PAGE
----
The Artist’s Journey, #15
Here in our fifteenth week of this serialization of The Artist’s Journey, we’re finally getting into my favorite part—the airy-fairy part. I can make no scientific claim to anything put forward in “Book Six The Artist and the Unconscious.” It’s all personal and idiosyncratic, just stuff that I believe is true (though I can’t prove it) from my own experience. From this point to the end of the book, that’s what’s coming. To catch up on any prior posts, click these links: Part 1, Part 2, Part 3, Part 4, Part 5, Part 6, Part 7, Part 8. Part 9. Part 10. Part 11. Part 12. Part 13. Part 14.
69. INDEX OF SKILLS, CONTINUED
The artist learns how to help others and how to be helped. She learns how to steal and how to give away.
She studies the marketplace and comes to understand it (as much as it can be understood.)
She acquires perspective on herself and her work and the place of her work within the field of her contemporaries and of those who have gone before.
She studies the work of the masters who have preceded her. She learns to appreciate them and to respect the gifts they have bequeathed to her.
She acquires humility and she gains self-belief.
She learns to self-motivate.
And to self-evaluate.
She has become a professional.
Now when someone asks her what she does, she answers without hesitation, “I’m an artist.”
70. THE ARTIST LEARNS TO COMMIT FOR A LIFETIME
It’s easy for Bob Dylan or Neil Young to say, “I’m never going back to work in the bean fields.”
What about you and me?
Can we say it and mean it?
71. “BUT WHERE’S THE MADNESS, ROSE?”
Now we come to the mystical level. The right brain. The Dionysian.
What are the stages of the artist’s journey on this plane?
B O O K S I X
T H E A R T I S T A N D T H E U N C O N S C I O U S
72. THE BLANK PAGE
We hear (and we know, ourselves) of the terror that writers experience when confronting the blank page.
Rather than face this, they will delay, dilate, demur, procrastinate, rationalize, cop out, self-justify, self-exonerate, not to mention become drunks and drug addicts, cheat on their spouses, lose themselves on Facebook, Instagram and Twitter, and in general destroy not only their bodies and minds but their souls as well.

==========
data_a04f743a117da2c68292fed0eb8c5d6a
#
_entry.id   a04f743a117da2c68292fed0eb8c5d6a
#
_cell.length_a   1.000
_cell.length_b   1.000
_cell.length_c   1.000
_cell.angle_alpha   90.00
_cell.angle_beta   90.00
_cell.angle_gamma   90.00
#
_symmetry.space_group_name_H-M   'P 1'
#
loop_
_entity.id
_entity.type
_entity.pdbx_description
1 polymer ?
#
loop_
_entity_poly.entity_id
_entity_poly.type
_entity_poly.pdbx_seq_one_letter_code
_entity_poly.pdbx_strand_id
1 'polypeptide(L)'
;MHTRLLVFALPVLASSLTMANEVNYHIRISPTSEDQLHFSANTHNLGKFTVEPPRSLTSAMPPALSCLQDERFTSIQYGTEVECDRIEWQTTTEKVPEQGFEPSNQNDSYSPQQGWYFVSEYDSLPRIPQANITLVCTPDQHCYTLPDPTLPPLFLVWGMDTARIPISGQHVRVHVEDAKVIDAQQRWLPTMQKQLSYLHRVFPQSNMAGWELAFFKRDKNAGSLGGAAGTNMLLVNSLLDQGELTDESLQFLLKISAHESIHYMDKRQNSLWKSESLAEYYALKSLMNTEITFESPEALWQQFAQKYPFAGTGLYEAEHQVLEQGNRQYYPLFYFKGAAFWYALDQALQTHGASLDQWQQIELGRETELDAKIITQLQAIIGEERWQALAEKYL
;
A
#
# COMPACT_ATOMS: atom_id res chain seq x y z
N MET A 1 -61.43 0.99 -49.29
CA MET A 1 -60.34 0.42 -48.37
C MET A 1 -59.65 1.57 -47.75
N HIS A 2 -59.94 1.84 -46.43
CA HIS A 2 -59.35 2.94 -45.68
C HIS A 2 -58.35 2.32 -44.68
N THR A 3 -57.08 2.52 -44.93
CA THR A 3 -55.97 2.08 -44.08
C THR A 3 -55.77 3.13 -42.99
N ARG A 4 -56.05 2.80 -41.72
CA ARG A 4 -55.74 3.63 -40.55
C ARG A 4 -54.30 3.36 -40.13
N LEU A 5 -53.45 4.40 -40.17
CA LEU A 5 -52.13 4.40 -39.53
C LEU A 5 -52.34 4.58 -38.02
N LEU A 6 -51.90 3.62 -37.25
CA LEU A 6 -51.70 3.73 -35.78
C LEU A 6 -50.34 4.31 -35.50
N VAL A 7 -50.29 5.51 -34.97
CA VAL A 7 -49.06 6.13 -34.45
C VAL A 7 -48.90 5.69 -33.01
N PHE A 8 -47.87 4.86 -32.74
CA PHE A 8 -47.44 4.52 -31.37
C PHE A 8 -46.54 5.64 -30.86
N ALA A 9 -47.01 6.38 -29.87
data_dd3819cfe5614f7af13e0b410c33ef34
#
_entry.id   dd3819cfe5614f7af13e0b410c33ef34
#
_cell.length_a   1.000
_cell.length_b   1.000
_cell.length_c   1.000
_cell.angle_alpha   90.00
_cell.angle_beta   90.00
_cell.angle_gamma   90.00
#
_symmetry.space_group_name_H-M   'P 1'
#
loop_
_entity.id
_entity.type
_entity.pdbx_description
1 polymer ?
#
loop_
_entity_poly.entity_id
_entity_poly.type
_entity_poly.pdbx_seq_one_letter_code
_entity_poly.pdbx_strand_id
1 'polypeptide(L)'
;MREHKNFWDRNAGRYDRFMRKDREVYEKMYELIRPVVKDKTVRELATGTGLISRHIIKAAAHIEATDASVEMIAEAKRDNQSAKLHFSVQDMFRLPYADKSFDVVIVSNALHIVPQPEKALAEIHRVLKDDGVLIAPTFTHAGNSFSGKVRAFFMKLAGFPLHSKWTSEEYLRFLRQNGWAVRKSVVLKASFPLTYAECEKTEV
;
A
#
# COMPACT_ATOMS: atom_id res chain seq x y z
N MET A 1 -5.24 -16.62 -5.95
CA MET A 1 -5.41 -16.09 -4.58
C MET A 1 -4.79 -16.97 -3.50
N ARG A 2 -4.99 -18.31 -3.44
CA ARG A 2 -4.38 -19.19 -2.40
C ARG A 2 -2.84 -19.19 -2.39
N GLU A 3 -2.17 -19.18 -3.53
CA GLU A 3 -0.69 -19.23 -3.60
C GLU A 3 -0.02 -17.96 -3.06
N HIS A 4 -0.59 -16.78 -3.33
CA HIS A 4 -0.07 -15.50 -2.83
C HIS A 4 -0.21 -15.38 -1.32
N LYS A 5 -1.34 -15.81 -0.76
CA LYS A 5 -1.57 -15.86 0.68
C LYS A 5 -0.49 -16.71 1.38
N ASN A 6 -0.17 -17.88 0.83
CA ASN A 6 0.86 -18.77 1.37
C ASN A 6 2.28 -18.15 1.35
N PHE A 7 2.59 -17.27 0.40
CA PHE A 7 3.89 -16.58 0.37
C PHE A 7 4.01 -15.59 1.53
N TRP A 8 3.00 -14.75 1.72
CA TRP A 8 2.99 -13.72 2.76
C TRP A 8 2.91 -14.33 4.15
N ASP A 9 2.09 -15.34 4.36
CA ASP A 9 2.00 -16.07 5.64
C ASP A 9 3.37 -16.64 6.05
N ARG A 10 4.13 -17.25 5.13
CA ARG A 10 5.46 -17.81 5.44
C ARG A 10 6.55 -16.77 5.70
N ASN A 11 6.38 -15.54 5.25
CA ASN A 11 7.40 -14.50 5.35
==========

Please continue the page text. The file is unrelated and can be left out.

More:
What’s so scary about an 8 1/2 X 11 sheet of uncoated bond?
73. ENCOUNTER WITH THE UNCONSCIOUS
What’s scary is that, in order to write (or paint or compose or shoot film), we have two choices:
- We can work from our ego-minds, in which case we will burst blood vessels and suffer cerebral hernias, straining only to produce tedious, mediocre, derivative crap.
- We can shift our platform of effort from our conscious mind to our unconscious.
Can you guess which one we’re most terrified of?
74. THE MISNOMER OF THE UNCONSCIOUS
The Unconscious (to use the term as Freud originally defined it) is unconscious only to us.
We are unconscious of its contents.
But the Unconscious mind is not unconscious to itself or of itself.
The Unconscious is wide awake.
It knows exactly what it’s doing.
(And it’s pretty pissed off at being called “the Unconscious.”
75. THE SUPERCONSCIOUS
Instead let’s call it the Superconscious. That’s what it is.
The superconscious is that part of our psyche that knows where we put our keys when our conscious mind is certain we’ve lost them.
It’s that part of our brain that divines, in .0001 second, that that very attractive, bewitching, charismatic new person we just met is big-time trouble.
It’s that part of our mind that wakes us at precisely the minute we set our mental alarm clocks to.
It’s that part of our consciousness, if we’re a wildebeest, that guides us infallibly from the Serengeti to the Maasai Mara, or, if we’re a Monarch butterfly (with a brain the size of the head of a pin), three thousand miles from eastern North America to the Sierra Madre mountains in Mexico, even though not a single butterfly in the migration has made the trip before.
The superconscious is that part of our psyche that dreams, that intuits. According to Jung, it’s that part that lies adjacent to and is linked with the “Divine Ground.”
The superconscious is the part of our mind that speaks in our true voice, knows our true subject, and makes decisions from our true point of view.
The superconscious is the part of our psyche that enabled Einstein to conceive the Special Theory of Relativity and Steph Curry to hit nineteen three-pointers in a row with an opponent’s hand in his face on every shot.
Tolstoy didn’t write War and Peace. His superconscious did.
Picasso didn’t paint Guernica. His superconscious did.
Trey Parker and Matt Stone didn’t create South Park, their superconsciouses did.
I’ve got a superconscious, and so do you.
Our problem, you and I, is that we don’t know how to access it or, if we do, we’re too terrified to take the chance.
The artist’s journey is about linking the conscious mind to the superconscious. It’s about learning to shuttle back and forth between the two.
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